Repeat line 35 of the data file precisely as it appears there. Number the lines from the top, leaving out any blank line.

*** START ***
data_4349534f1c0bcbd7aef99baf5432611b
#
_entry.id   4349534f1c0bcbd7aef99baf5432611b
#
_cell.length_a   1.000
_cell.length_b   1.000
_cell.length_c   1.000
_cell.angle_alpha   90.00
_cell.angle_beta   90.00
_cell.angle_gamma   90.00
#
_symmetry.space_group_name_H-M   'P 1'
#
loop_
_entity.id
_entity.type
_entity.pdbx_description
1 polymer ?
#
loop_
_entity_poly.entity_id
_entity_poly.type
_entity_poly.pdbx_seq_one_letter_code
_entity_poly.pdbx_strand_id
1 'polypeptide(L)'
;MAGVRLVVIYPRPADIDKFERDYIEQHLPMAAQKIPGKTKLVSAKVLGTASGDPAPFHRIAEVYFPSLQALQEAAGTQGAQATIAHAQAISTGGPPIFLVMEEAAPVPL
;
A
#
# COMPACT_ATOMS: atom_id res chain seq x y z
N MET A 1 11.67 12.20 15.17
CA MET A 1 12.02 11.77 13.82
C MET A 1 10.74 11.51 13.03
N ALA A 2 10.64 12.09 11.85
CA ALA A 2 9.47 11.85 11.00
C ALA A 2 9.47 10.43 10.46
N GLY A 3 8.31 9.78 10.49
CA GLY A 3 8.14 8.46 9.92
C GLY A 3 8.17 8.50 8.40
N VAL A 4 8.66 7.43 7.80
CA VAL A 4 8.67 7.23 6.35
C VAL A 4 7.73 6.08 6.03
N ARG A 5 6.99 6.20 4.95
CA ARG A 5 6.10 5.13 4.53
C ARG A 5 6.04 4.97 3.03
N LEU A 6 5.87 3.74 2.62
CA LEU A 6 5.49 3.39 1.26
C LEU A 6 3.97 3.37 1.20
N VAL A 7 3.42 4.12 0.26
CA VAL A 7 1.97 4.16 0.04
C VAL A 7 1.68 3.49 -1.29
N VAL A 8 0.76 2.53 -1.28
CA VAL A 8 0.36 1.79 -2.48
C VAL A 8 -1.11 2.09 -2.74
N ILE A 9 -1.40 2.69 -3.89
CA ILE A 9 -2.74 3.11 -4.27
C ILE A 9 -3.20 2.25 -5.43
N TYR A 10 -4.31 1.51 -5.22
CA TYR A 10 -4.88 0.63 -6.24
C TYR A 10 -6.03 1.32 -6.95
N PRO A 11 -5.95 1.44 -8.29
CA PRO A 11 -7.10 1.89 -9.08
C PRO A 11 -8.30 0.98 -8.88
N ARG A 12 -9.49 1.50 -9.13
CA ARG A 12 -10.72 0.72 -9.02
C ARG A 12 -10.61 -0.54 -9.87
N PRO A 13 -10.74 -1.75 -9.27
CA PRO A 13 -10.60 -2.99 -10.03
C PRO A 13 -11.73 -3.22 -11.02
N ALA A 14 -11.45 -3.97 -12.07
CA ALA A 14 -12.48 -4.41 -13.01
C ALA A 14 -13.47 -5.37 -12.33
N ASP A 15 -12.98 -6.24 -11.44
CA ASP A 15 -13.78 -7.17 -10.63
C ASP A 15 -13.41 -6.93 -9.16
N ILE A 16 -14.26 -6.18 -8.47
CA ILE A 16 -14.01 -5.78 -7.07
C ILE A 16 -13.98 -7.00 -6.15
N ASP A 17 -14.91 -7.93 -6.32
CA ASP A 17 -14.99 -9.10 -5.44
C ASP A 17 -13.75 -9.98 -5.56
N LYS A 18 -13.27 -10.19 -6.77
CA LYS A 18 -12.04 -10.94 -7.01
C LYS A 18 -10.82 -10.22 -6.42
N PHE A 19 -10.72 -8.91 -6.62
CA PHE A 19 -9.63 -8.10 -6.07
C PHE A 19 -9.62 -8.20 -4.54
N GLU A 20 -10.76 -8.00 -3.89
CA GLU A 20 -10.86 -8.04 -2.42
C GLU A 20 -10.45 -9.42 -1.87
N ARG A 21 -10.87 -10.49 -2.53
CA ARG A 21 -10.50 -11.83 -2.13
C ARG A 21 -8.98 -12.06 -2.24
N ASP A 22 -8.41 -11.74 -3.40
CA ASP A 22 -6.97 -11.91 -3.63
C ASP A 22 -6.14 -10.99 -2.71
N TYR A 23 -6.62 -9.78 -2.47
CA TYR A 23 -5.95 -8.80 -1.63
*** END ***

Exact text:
CA ALA A 2 9.47 11.85 11.00